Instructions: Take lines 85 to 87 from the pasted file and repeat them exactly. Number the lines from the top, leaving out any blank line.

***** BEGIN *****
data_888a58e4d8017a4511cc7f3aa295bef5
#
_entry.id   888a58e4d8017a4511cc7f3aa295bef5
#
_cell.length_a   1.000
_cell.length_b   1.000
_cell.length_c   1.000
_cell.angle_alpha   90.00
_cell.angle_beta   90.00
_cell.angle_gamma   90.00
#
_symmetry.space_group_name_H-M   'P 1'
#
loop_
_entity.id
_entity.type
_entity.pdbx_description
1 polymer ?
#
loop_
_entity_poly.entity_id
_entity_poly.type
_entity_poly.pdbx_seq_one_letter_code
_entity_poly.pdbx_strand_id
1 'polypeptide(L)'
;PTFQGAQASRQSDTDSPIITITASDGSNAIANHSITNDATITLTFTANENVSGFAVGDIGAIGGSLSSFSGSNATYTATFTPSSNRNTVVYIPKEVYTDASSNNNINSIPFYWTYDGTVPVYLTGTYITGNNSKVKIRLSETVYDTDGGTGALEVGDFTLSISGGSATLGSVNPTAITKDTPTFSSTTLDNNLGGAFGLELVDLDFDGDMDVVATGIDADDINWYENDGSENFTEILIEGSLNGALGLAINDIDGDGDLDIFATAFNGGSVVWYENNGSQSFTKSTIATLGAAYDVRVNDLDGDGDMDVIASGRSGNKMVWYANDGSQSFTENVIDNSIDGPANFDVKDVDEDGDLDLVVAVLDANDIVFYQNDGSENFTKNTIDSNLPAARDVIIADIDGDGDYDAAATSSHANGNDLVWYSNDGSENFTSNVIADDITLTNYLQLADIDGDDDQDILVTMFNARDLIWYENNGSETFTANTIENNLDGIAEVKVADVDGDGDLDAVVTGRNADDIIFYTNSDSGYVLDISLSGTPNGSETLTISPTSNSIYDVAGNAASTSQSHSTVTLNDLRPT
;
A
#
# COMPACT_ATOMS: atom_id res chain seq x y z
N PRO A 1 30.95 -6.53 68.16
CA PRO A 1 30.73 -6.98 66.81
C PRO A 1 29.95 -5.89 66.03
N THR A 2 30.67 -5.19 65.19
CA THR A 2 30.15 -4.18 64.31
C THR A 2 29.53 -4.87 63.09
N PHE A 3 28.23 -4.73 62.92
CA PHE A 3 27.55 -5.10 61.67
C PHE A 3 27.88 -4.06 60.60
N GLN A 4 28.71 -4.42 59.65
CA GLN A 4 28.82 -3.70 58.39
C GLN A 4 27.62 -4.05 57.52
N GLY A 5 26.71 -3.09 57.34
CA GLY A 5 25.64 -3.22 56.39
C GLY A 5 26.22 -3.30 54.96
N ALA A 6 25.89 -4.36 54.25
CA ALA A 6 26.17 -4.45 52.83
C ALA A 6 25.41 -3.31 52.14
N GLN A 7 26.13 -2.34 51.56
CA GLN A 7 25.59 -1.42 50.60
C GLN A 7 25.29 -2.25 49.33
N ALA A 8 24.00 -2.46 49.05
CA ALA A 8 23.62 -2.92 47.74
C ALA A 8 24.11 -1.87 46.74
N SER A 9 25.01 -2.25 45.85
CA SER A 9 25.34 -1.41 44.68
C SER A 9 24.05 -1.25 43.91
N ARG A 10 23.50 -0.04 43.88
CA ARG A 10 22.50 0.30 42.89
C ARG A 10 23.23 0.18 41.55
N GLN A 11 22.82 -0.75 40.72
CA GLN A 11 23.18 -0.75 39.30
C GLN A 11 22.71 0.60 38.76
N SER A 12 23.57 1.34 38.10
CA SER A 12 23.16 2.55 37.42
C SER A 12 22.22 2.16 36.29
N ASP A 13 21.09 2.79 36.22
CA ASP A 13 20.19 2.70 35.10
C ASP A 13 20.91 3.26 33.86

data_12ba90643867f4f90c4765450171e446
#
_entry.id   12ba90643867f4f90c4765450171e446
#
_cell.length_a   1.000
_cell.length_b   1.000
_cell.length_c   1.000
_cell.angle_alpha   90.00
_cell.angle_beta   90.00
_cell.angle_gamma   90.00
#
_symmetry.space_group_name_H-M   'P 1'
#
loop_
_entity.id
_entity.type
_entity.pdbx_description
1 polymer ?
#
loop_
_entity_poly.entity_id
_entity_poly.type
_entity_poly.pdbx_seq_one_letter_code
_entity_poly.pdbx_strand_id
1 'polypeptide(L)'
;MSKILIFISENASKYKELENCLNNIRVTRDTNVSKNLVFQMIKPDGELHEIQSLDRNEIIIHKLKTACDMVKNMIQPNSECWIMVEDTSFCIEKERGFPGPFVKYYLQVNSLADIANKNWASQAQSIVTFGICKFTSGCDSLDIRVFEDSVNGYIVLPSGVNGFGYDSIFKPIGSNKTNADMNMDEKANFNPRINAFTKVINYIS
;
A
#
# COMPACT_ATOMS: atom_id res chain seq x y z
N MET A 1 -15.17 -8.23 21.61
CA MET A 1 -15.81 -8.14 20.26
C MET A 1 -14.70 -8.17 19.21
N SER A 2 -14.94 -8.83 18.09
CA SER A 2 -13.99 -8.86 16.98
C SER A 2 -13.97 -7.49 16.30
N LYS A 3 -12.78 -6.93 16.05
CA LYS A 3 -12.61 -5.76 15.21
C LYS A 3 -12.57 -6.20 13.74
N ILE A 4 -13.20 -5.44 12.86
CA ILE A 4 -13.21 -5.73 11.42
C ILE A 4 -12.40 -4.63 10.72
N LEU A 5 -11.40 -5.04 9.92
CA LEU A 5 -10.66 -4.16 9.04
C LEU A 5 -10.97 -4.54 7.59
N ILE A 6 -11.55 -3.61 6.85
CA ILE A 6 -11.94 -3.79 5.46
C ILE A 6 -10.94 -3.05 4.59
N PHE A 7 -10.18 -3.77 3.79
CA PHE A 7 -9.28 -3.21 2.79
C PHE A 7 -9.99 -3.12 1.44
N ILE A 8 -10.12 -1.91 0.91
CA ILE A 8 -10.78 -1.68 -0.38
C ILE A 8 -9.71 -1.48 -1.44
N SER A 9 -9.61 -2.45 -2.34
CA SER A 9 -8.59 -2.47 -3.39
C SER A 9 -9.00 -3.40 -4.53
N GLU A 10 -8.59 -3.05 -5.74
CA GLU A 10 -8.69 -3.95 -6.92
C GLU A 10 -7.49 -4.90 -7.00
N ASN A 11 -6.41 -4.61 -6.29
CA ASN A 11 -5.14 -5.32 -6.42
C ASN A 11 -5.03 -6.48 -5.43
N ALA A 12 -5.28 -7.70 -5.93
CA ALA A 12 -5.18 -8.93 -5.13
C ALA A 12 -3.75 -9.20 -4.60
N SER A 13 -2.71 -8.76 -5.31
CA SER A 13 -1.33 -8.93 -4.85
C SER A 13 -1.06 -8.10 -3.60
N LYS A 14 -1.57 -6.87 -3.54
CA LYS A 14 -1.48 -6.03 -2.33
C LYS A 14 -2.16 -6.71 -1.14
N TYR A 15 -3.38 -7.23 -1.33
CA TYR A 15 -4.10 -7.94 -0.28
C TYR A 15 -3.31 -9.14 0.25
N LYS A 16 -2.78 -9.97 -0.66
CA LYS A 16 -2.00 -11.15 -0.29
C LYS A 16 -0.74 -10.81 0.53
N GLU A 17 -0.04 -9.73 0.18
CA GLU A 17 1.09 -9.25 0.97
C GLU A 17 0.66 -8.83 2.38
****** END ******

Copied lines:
_entity.type
_entity.pdbx_description
1 polymer ?